Haiku #16- This is cute.  Not sure of the dove and star reference to the Diwali festival of lights unless it is a Christmas reference to peace, the Holy Spirit, and Jesus' natal star.  Anyways a bit manufactured for my tastes for a haiku.  I don't ascribe to the thought that a haiku has to be about something that actually happened but I do prefer it be believable and natural.  Perhaps implying the message with more subtlety, like... festival of lights - a caged dove - cocks his head.


Haiku #17- I'm reading this as a pun taking Chopin's Nocturnes for nocturnal, as in the night, and then having the lights go out.  Cute, hard to believe, but cute.    No kigo/seasonal reference? 


Haiku #18- Very nice.  A simple image that captures the effect of the neon without imposing an opinion of it.  A nice shasei feel.  There's also a kind of urban wabi/sabi about it.  Interesting twist thinking of a shadow as blinking.  No kigo/seasonal reference?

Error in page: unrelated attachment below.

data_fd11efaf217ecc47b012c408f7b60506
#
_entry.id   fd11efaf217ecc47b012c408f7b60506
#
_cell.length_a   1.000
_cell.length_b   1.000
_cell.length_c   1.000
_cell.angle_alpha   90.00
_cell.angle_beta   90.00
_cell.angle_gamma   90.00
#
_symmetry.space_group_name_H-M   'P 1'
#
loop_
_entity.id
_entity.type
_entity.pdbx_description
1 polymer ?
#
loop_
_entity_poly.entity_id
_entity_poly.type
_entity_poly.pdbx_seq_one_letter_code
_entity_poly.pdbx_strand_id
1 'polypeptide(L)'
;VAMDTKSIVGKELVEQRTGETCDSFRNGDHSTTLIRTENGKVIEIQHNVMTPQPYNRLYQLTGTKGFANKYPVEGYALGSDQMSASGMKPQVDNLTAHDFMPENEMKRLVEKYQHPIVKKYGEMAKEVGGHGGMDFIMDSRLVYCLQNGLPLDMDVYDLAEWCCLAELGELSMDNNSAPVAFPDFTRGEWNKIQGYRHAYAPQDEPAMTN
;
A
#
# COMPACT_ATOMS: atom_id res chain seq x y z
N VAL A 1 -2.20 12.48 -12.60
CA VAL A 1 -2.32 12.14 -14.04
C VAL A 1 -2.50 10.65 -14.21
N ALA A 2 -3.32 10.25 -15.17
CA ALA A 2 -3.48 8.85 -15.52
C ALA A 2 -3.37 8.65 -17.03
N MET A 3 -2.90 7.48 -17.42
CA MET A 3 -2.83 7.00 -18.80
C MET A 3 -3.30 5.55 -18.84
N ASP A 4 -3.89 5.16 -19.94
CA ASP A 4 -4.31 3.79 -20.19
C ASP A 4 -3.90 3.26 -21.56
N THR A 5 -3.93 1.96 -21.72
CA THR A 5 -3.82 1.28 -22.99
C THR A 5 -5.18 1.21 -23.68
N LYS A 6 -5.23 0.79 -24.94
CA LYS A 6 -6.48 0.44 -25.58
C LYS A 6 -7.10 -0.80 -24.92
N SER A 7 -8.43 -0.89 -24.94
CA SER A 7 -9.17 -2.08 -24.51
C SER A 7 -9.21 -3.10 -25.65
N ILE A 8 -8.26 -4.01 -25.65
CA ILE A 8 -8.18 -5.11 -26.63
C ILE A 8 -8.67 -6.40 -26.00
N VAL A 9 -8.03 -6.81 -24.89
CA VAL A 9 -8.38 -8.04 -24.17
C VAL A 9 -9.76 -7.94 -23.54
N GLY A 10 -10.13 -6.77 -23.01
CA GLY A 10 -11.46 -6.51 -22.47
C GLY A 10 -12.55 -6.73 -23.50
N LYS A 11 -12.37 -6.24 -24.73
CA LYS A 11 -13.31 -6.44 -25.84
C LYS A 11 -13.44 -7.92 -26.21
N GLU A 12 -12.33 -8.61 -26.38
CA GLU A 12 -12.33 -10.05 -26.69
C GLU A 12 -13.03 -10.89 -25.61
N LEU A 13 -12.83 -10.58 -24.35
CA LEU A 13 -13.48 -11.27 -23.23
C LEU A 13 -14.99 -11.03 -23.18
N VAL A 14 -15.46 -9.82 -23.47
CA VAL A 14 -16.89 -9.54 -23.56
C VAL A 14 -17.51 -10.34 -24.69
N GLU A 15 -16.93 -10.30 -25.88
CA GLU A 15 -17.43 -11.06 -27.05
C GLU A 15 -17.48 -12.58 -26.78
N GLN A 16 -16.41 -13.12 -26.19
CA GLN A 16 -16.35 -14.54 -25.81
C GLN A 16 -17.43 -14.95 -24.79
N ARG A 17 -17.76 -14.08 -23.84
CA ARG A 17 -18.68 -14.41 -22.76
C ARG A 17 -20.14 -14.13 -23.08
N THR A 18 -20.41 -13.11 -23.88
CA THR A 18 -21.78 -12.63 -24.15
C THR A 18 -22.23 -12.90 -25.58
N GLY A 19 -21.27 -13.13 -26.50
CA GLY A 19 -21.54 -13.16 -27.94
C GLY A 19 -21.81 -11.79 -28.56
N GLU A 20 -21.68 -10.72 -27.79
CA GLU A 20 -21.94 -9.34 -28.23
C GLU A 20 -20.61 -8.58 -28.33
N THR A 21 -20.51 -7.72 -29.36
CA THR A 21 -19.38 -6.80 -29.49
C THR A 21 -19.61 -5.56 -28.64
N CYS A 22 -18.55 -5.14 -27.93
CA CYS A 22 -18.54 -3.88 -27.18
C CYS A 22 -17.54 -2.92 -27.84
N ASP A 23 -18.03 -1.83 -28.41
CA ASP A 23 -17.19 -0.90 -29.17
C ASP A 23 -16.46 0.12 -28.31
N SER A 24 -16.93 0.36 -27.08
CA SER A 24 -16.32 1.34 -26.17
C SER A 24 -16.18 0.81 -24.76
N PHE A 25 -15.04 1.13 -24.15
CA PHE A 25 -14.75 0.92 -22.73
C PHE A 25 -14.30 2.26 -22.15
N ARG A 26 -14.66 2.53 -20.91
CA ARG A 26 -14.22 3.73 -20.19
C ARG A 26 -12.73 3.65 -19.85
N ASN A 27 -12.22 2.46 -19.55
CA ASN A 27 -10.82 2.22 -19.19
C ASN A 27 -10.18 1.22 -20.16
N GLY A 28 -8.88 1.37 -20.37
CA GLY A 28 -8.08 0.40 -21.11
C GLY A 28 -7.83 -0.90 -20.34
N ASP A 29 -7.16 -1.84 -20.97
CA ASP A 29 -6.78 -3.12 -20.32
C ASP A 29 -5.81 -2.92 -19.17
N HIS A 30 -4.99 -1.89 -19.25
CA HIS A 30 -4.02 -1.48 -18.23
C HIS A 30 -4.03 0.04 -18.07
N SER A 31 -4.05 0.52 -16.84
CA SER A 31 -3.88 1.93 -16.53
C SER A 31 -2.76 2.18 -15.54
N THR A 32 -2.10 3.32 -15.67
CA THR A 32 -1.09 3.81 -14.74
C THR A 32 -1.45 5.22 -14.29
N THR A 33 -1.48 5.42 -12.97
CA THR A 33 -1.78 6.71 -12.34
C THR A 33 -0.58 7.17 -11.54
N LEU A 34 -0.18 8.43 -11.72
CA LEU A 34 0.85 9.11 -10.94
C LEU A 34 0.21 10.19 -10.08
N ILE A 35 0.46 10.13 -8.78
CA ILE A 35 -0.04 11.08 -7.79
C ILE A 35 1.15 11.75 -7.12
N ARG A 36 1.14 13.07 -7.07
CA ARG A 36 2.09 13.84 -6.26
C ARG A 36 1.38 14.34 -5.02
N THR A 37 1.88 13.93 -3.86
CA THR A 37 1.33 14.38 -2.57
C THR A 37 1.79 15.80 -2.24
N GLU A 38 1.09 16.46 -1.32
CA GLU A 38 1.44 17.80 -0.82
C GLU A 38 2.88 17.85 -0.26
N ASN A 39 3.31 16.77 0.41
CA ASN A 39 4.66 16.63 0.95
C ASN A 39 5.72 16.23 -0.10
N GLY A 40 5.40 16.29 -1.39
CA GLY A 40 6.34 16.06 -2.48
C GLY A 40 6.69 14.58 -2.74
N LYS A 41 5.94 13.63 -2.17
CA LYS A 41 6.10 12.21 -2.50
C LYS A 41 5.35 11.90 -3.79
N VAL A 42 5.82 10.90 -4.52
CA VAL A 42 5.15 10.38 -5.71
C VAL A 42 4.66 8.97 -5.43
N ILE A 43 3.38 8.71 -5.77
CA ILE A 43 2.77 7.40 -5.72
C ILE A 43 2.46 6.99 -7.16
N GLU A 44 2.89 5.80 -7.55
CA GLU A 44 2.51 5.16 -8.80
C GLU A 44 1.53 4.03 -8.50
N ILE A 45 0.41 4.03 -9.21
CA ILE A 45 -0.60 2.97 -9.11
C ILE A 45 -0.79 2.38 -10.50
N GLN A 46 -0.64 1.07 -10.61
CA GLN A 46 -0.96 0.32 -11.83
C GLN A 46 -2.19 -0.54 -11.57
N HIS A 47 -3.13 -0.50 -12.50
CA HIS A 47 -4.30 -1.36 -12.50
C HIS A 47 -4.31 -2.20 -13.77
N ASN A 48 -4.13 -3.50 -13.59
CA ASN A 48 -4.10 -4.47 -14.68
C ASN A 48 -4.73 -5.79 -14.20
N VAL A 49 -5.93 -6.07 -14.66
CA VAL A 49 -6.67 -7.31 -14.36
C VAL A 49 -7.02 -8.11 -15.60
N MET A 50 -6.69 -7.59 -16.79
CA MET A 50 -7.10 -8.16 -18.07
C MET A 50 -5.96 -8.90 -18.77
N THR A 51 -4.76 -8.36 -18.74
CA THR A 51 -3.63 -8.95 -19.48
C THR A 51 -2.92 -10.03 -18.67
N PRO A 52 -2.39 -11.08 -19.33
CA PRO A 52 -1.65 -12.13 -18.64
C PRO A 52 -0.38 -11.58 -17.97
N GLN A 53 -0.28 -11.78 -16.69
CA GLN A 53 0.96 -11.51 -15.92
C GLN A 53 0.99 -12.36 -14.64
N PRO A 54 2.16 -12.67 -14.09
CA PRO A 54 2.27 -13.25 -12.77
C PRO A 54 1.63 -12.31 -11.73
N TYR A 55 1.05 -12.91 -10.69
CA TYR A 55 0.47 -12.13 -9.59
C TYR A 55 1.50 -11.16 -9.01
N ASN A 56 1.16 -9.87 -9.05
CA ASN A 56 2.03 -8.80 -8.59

Haiku #19- Nice use of autumn leaves for an old flame in the past and neon for passion and the present.  I like the juxtapositioning. 


Haiku #20- Romantic.  Not sure you need line 1 and I want to read line 3 more juxtaposed to the rest to give a more implied feeling, like... moonlight - across the table - her eyes.  No kigo/seasonal reference?